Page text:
Performing under pressure
This article was taken from another site (see link below) and posted on this blog by Risoleta Bernardes for EDUCATIONAL PURPOSES.
There is no denying that the current climate has increased the pressure on employees throughout every industry, with companies seeing tightened budgets and reduced footfall whilst employees are wrestling with job security and higher pressure in their day-to-day roles. We asked Professor Graham Jones, founder of Top Performance Consulting, about ways to manage stress effectively and still produce high-level performance under pressure.
The ability to cope with what can seem likeoverwhelming change has never been moreimportant. How should you handle it? The first thing to realise is that you’re not alone, says Professor Jones.
“Pressure does extraordinary things to people” he continues, “it can crush performance in sometimes unexplainable ways, or it can induce extraordinarily high performance. The key to being able to flourish under pressure is the development of a certain mental toughness, which means the capacity to respond positively to multiple and sometimes conflicting pressures in order to consistently perform at high levels”.
Being mentally tough doesn’t mean that you never feel stressed under pressure. On the contrary, everyone experiences stress at times. “Research with the world’s top athletes shows that they can continue to produce their best performances at times of significant physical and emotional pressure because they have learned to cope with the stress and maintain composure in such circumstances”, Professor Jones adds. “Business professionals can develop the same type of skills to respond to pressures ranging from incessant demands, to the race for promotion or to the tough task of getting new business in a down economy”.
Techniques for handling pressure
- Reframing negative thoughts. Overgeneralising and taking things personally are all negative thought patterns that, once identified, can be addressed.
- Managing the symptoms of stress. Stress can result in symptoms that are often difficult to manage. Relaxation techniques, such as deep breathing and taking breaks, are extremely helpful in controlling these symptoms. If you fail to get enough sleep, drink too much caffeine, or don’t eat properly during difficult situations, problems can also seem more intense.
- Identifying the things you can’t control. Accepting this as a fact of life allows one to control the amount and the nature of the pressure one feels from conflicting sources. Frequently, though, people make the mistake of believing that many workplace issues and performance targets are out of their control when these can, in fact, often be resolved so that you can keep as much control as possible of your situation.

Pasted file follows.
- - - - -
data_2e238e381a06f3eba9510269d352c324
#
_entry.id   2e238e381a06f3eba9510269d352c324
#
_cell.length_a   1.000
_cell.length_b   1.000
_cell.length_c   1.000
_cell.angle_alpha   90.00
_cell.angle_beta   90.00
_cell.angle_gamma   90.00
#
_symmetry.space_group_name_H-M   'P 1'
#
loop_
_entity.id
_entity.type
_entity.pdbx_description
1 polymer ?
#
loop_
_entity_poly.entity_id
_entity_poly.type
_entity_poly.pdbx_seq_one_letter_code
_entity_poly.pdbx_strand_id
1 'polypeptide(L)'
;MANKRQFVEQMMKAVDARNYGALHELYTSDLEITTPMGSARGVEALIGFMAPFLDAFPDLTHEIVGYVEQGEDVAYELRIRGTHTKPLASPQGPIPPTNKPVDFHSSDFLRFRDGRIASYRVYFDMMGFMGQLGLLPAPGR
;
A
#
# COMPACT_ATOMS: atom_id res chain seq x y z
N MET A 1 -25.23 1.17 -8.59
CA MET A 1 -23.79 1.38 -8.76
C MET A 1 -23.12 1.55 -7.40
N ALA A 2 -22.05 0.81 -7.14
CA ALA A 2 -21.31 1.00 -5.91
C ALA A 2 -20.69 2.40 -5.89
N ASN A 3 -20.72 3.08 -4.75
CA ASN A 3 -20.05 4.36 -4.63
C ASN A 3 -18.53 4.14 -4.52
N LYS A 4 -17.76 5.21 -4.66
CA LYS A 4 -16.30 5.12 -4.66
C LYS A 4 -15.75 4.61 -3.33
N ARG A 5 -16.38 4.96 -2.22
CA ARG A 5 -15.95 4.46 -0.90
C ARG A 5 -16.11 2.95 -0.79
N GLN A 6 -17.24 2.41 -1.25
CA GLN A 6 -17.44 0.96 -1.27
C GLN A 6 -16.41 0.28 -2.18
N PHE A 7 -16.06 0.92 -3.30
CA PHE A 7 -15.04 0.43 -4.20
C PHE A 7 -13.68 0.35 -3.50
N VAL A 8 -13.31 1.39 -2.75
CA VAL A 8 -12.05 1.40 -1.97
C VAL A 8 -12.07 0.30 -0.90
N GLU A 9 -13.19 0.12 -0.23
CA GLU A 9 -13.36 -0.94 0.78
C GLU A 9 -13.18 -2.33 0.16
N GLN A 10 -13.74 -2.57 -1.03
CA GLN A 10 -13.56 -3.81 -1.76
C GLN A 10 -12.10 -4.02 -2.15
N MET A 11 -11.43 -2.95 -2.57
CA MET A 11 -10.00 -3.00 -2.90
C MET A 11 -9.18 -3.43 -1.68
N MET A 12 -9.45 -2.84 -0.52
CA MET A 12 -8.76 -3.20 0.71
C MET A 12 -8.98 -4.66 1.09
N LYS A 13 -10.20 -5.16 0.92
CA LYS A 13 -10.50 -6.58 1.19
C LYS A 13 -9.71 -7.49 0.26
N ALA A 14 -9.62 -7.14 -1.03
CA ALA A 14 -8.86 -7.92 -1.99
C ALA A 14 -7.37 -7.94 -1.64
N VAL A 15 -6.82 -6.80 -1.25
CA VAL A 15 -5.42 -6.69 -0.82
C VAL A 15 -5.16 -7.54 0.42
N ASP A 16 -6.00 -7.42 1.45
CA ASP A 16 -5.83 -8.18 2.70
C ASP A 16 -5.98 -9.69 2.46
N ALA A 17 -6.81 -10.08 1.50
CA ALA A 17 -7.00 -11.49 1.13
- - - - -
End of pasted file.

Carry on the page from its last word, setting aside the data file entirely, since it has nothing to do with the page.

Self-belief is an essential element in the makeup of the world’s best performers in business, sports and more. It underpins the ability to set and achieve goals, take risks, control potentially debilitating fear, and learn from mistakes – all of which are key components of being successful.
Robust self-belief enables you to maintain confidence in your ability to achieve performance goals under pressure.
Here are some strategies to try:
- Highlighting your skills and abilities. In tough times people sometimes overlook the many accomplishments they have achieved thus far. Listing your skills and the tangible achievements that have resulted from them highlights evidence of your professional and personal successes.
- Truly believing that you can achieve your goals. Realistic and appropriately stretching goals motivate you to achieve your performance expectations. However, it’s also important to focus on the individual steps that will lead to each goal, as focusing solely on the ultimate outcome may only add pressure.
Maintaining focus on what matters
Top performers have the ability to deal effectively with many potential distractions whilst maintaining focus on the things that matter. This ability involves accepting that there are factors in the performance environment you cannot influence, but it also involves the following:
- Focusing on processes. The key is to keep your sights targeted on the processes involved in performing well in the matter at hand, rather than seeing only the actual completed project. Focusing on the process will allow the outcome to take care of itself.
- Focusing on the positives. Focusing on personal strengths and the positive aspects of your role right now helps to maintain focus on what matters so you can realise your potential.
Making motivation work for you
Ultimately, skills and abilities alone will not enable high performance that is sustainable under prolonged challenges. Great performers are able to bounce back because they continue to stay motivated.
Life in the dynamic and unpredictable world of retail and hospitality means that sometimes things will not go according to plan but, in order to succeed, individuals must be motivated and able to sustain performance during times of stress.
But, if you focus on the things you can control, what really matters in the job at hand, and all the positive aspects of your role rather than the negatives and constant pressures, you too can develop a level of mental resilience that will enable you to sustain high performance even in the face of today’s challenges.
Professor Graham Jones’ latest book Thrive On Pressure: Lead and Succeed When Times Get Tough is published by McGraw-Hill.